17 April 2020
After a few months of the Berlingo being used more for its ‘Crew’ capabilities, the time finally came for it to put in a shift as a van.
Colleague Tristan Young had the perfect opportunity, with a house clearance requiring something with plenty of carrying capacity.
Having taken the keys, he confessed that he was close to not handing them back again. Over to Tristan for more:
“Full van mode is easy to achieve; fold the rear seats and slide the bulkhead forward is all that’s needed. And operating and securing the bulkhead is intuitive thanks to the four handles being coloured yellow.
“The only downside to having
a moveable bulkhead is that the rear attachment points which intrude slightly into the load area.
“One final point I can report is that the sliding side doors hold really well in the open position if you park on a slope.”
One element both Tristan and I struggled with was sliding the front passenger seat. The driver’s side has a bar beneath the seat, but the passenger seat has a lever beside the cushion. And in our car it took a good yank to get moving.
24 March 2021
Having spent weeks praising the Berlingo’s practicality it was odd to come across something in the interior that didn’t match up to standards.
It concerns something that really isn’t a problem until it suddenly is – the cupholders. There are only two of them, they are both really small and they sit really high up in the top corner of the dashboard next to the pillar between windscreen and door. Let’s just say you’d better not be a fan of picking up Venti Lattes at the Starbucks drive through.
Sure, it might sound like a small thing in the grand scheme of things. “Just use a bottle or take a sealable flask!” I hear you cry. And, of course, you shouldn’t drink while driving. But if you get called off to a job while there is half a coffee left, where do you put it for that journey? And you need somewhere to balance the coffee while you drive out of the aforementioned drive through if nothing else.
And those who do bring their own cold bottled drinks shouldn’t look too smug either. With the cupholders positioned right up on the top of the dash they will be primed to slowly heat up in the midday sun as summer reaches its peak.
Given the premium on space in the Berlingo cabin it is hard to see exactly what the solution might be, but there are surely options available to the designers.
8 March 2021
My diet this week has mainly consisted of humble pie.
Having grumbled about the fact that the front passenger seat in the Berlingo didn’t slide forward and backwards, I sent it off to colleague Tristan who equally found that there was no obvious way to do so – certainly there is no bar underneath as there is on the driver’s seat. “Fair enough, it must be fixed in place – who needs to move the passenger seat much in a van anyway,” thought I.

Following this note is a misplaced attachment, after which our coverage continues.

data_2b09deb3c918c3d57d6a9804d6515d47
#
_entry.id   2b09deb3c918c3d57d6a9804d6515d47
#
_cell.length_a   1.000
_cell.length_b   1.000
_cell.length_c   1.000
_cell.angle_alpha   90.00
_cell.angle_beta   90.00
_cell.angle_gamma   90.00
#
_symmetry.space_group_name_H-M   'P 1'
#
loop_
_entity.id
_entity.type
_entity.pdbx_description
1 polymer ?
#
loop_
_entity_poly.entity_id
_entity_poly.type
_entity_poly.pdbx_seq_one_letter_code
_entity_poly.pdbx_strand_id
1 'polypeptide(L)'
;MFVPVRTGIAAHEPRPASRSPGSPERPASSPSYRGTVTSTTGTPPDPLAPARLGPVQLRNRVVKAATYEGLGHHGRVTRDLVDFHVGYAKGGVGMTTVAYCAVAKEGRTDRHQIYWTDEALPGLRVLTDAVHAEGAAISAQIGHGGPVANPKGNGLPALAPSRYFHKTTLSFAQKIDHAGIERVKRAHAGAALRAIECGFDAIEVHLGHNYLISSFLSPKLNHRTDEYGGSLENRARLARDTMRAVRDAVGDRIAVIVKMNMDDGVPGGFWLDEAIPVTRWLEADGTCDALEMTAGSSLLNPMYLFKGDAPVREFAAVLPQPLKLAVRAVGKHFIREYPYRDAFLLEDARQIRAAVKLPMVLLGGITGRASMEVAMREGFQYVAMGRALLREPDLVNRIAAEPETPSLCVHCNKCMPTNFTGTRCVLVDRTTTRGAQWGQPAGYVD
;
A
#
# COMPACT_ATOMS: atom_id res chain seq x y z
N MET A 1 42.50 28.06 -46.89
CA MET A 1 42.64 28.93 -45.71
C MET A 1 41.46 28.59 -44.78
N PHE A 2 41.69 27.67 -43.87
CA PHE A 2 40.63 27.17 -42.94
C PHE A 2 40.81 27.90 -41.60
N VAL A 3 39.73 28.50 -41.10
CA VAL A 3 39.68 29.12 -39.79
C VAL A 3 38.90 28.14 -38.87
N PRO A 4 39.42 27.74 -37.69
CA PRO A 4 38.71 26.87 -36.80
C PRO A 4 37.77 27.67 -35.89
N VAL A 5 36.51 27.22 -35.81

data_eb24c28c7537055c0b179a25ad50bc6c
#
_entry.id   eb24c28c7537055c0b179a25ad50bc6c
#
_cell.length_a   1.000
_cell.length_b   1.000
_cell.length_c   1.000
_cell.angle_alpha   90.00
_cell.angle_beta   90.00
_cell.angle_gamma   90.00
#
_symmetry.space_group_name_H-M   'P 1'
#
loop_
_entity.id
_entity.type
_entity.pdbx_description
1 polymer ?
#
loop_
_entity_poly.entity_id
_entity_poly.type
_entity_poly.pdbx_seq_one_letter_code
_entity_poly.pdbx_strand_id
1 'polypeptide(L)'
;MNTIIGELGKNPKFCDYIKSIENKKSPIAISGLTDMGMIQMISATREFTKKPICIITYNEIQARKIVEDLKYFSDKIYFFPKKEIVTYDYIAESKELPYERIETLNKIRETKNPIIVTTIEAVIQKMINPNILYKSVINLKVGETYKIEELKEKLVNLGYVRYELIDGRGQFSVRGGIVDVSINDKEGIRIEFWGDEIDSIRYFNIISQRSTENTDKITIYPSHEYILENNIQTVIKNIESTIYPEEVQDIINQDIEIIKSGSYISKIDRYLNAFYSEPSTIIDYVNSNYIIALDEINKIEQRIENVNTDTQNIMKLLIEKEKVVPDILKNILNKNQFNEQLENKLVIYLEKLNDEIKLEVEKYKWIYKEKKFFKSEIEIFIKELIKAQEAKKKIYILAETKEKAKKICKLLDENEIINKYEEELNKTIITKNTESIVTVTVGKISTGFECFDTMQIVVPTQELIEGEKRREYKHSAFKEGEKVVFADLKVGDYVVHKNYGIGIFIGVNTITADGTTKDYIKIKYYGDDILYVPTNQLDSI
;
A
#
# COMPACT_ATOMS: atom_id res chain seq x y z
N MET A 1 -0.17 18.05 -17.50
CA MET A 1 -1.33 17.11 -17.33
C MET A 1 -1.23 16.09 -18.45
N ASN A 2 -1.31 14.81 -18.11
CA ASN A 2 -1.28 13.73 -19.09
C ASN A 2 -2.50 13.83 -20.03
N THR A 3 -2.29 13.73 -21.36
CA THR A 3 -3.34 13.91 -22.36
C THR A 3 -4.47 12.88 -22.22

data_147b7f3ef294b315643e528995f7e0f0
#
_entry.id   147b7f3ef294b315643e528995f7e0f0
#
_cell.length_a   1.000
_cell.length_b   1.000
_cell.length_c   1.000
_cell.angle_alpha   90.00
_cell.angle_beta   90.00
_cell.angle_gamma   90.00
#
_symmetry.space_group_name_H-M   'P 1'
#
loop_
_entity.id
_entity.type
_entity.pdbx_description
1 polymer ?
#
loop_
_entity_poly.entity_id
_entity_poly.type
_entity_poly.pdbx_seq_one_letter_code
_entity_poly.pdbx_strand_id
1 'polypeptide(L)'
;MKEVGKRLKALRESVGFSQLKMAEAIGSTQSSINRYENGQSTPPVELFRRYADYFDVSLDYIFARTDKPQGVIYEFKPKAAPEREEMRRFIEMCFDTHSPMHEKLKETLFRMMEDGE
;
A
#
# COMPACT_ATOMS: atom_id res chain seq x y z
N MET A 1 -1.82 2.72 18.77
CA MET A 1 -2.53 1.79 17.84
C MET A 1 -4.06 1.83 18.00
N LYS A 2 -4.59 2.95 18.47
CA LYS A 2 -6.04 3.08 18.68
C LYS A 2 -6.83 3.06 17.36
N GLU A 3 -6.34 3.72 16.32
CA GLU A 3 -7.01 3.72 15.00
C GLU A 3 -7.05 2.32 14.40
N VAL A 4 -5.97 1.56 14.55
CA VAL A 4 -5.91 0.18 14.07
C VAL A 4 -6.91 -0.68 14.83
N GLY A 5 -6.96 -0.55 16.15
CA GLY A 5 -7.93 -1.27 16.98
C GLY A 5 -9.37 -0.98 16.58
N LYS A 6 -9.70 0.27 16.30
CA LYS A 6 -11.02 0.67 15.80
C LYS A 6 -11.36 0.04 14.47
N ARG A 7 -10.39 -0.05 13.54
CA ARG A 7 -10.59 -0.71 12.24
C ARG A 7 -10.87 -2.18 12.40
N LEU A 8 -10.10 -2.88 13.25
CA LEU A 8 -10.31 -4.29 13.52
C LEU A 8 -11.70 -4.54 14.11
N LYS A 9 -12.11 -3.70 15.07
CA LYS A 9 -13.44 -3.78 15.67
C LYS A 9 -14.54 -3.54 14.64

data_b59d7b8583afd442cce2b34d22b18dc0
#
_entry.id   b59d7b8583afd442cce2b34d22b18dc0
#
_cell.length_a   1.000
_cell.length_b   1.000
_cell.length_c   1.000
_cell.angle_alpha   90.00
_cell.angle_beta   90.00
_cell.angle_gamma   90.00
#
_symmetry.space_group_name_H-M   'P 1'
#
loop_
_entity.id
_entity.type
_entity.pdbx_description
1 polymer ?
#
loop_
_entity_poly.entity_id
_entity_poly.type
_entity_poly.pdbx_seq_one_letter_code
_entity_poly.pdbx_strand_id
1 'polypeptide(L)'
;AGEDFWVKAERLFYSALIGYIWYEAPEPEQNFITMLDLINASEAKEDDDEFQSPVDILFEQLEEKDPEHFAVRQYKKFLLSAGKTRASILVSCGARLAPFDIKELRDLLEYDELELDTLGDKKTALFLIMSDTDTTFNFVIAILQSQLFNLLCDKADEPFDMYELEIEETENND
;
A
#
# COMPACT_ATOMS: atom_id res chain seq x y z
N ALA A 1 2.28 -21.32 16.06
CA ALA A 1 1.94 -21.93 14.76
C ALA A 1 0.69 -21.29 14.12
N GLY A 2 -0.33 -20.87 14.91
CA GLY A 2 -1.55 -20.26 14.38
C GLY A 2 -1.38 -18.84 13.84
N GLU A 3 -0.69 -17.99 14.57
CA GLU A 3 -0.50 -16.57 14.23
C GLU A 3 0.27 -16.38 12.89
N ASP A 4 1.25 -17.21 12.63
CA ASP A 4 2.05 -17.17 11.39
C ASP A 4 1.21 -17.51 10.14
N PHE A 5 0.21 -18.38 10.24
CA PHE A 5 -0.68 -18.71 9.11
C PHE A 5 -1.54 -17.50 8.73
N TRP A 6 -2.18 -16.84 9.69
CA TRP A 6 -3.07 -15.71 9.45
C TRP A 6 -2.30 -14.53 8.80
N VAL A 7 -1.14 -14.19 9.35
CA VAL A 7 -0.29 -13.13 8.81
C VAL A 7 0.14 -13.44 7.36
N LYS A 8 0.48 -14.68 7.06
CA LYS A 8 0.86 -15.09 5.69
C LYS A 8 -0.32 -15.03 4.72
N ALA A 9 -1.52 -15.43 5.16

Then up popped a reader in my mentions on Twitter, asking if I had managed to sort the issue. It turns out that he had just taken delivery of his own Crew Van and had encountered the same problem.
He then went on to say: “If you lift the handle on the side of the passenger seat which normally raises and lowers the seat this lets you slide backwards and forwards.”
On trying it, it turned out that the handle on our Berlingo was very stiff. This lead Tristan and I to both conclude that it did nothing and was only on there as it was cheaper in production to leave a handle that did nothing in place than it was to take it off. Once given a good yank the seat started sliding.
Humble pie duly eaten, cap duly doffed to Graham Smyth (@gtsmyth23).
22 February 2021
The CVT Berlingo has, like many fleet vehicles, not covered as many miles so far in 2021 as would normally be expected. Rather than embarking on plenty of professional journeys, it has been pressed into service as family transport on the few occasions that such things have been allowed. As a result I have had an insight into how a windowless crew van might work as weekend transport.
I had real concerns that my three-year-old daughter might be a vocal and resistant critic of the Berlingo due to the lack of visibility in the back, but so far things are going OK. Because all three of the rear seats have Isofix we have been able to position her in the middle, which means she has a fantastic view out of the side. We then tell her that the lack of windows mean she is hiding from all the other cars and she is on a secret mission. So far this has worked, but cracks started to emerge when we had to move her to the seat behind the front passenger recently.
Because you can’t slide it forward or backwards, as I mentioned last time out, she is a little restricted on the legroom front. This, and the big headrest blocking her view, meant that she asked to go in a “car with windows” this last week.
We had little choice, though, as the middle seat was taken up by daughter two, who arrived less than two weeks ago and has claimed that spot so mum can sit next to her. Given she has slept through every journey she’s been on in her short life so far, the dark and cosy atmosphere seems to be to her favour at least.